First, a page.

I straddle the Destroyer and the mechanic clips me into the kill switch, while I start this beast using the normal V-Rod switch gear and onboard electric starter. Well, it’s all normal except for that left turn-signal button which happens to engage an air-ram to up-shift the bike at full throttle. I won’t need that button for a few more seconds though, because you need to shift the destroyer normally until you are actually making a run, lest you deplete the onboard air supply prematurely. Of course the gap from the footpeg to the shift lever is literally about 30″. This means you move your whole leg forward, while being careful not to scuff your boots on the ground. This requires a bit of flexibility, since you’re lying semi-prone with the footpeg way behind you and the shift lever roughly even with your shoulders. It would be comical if you had to shift this thing very often, fortunately, you only do it to engage neutral, or bump the bike up to 2nd for a burnout.
I blip the throttle, shake the earth, and creep the clutch out an inch to get the bike rolling towards the staging area. As I coast to the burnout pit my thighs are already burning, because I still haven’t found those damned foot pegs and my feet are cantilevered out behind me, hanging in mid-air. It’s ok though, because the Destroyer is a bit tippy with her crazy fork rake and wrinkle-walled square-sectioned drag slick, so I need my feet free to make quick dabs of paint preservation.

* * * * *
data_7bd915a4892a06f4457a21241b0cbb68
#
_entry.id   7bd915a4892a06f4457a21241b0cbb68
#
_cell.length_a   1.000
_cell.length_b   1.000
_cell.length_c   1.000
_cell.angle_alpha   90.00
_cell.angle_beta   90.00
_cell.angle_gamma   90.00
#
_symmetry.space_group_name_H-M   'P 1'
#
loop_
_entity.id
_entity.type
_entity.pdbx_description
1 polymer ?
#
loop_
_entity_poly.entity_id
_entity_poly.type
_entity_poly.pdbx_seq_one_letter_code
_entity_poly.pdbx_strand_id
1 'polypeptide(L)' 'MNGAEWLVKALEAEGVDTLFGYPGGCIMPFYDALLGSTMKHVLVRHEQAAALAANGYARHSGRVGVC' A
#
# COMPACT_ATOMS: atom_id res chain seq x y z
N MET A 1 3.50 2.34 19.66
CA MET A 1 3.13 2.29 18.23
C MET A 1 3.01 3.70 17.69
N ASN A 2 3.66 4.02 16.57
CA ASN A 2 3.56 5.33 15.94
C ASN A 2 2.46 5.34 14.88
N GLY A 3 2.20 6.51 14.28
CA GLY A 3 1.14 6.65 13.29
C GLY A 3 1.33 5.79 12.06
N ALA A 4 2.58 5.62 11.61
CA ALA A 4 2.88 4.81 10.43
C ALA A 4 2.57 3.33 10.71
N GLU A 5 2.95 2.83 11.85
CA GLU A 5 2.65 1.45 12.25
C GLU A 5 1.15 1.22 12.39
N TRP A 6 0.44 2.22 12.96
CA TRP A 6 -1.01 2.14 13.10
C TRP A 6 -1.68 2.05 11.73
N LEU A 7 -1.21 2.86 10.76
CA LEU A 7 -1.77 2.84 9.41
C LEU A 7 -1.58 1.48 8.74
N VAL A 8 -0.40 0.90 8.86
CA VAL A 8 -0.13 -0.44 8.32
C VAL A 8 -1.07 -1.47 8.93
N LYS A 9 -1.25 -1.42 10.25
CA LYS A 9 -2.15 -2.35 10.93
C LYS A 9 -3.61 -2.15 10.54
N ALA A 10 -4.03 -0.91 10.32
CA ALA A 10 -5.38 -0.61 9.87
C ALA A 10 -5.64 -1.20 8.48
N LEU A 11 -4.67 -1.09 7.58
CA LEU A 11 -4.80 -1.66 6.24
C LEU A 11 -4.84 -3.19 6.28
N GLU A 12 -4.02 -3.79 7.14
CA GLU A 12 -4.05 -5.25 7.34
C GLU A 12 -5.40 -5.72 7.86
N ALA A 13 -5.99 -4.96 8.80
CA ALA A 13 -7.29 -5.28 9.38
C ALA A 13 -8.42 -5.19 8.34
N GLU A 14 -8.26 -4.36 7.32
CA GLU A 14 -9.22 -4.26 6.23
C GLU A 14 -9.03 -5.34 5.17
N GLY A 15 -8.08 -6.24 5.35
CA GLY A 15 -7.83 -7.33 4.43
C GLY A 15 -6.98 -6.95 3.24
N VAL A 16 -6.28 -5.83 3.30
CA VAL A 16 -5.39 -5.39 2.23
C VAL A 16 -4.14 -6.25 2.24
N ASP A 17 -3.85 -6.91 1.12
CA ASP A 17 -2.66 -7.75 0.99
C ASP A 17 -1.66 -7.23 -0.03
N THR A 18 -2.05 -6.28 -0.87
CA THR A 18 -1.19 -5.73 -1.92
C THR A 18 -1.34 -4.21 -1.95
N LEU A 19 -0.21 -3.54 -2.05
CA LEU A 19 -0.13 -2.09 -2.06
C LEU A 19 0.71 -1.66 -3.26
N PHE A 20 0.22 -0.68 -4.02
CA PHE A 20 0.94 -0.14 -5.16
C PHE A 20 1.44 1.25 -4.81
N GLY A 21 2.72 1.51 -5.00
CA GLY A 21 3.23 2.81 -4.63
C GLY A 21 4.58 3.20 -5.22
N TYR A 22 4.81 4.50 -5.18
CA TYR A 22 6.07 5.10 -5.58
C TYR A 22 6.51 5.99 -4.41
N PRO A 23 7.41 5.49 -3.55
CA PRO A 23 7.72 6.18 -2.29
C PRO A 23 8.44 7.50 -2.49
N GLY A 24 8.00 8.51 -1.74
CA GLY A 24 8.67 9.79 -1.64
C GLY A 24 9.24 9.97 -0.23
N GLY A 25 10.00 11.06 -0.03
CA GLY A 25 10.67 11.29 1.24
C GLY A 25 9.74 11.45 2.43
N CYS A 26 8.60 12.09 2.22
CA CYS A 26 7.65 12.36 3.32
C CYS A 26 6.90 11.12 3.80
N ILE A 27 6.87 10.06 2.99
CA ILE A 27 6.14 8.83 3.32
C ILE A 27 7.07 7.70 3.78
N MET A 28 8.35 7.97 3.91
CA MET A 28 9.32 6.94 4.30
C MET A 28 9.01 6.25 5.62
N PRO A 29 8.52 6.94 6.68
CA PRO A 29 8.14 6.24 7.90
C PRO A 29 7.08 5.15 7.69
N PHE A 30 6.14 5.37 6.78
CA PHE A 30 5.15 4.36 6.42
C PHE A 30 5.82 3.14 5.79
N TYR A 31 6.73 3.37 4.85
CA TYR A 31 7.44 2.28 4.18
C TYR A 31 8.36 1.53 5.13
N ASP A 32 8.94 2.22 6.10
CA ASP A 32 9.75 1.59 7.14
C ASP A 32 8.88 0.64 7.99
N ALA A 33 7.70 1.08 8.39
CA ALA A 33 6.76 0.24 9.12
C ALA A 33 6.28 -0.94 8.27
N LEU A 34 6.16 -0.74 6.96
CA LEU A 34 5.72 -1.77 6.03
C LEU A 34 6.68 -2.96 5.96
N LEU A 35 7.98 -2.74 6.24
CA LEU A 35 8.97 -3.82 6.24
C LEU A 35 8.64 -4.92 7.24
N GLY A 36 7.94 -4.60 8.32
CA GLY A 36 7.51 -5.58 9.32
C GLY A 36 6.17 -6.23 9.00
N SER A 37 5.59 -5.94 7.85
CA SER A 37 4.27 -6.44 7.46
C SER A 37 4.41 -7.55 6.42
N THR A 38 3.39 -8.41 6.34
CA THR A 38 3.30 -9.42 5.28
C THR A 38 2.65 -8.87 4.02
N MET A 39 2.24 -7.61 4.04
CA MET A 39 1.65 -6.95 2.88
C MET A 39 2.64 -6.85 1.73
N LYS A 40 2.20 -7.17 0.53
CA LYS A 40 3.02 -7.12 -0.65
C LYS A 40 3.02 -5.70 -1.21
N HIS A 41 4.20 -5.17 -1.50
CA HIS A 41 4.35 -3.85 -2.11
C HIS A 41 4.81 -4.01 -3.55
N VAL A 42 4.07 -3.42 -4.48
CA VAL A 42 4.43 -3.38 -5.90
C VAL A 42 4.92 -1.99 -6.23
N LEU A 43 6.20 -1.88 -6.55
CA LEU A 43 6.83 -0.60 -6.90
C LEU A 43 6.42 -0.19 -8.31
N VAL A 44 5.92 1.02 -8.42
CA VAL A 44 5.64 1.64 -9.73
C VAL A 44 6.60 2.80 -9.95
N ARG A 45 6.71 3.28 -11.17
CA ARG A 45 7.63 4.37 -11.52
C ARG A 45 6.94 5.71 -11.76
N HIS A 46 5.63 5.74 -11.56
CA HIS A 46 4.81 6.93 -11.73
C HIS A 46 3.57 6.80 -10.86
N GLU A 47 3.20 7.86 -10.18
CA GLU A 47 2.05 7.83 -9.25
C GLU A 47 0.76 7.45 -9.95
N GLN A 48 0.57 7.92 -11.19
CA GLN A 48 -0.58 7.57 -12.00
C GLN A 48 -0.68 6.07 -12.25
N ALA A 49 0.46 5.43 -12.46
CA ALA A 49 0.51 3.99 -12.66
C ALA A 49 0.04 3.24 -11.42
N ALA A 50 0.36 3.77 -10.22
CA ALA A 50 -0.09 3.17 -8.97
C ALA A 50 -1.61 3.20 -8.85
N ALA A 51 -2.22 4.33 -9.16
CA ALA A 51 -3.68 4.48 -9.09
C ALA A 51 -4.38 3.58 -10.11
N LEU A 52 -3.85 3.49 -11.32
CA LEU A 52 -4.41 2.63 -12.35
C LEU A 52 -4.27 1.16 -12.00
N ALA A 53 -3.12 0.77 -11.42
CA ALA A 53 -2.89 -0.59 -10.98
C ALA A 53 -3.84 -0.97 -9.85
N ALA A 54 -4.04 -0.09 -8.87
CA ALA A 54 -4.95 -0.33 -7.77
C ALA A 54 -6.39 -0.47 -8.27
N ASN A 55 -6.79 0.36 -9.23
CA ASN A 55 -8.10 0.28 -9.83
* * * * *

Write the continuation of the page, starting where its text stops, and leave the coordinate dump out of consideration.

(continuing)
Okay, I’m at the burnout box and 1-2-3 the burnout is done. That wasn’t so hard. Now, I ease the Destroyer to the line and settle-in for my soft-launch. There’s no “medium-launch” because the rear slick would wrinkle its sidewall and squirm the bike all over the track. It’s either soft and easy, or hammer it all at once, there is no in-between, nothing else will work.
I ease the clutch out with about 2,500 rpm on the tach and the bike leaves the line just like a normal V-Rod. Then I gently roll-into the throttle so as not to wrinkle the tire. This is easy, just like the burnout. Gene said that once it’s rolling good, you can open the throttle the rest of the way and hit the shift button at 8,000 rpm. So I do.
Then the pace becomes decidedly urgent and the shift light blares red almost instantly, I press the shift button and *Bang* the bike lunges forward even harder while I keep the throttle pinned and start counter steering to correct for the wrinkling rear tire. The bike maintains its heading and all is well as I bang-off the next three shifts and giggle my way through the timing lights. That wasn’t so bad now was it?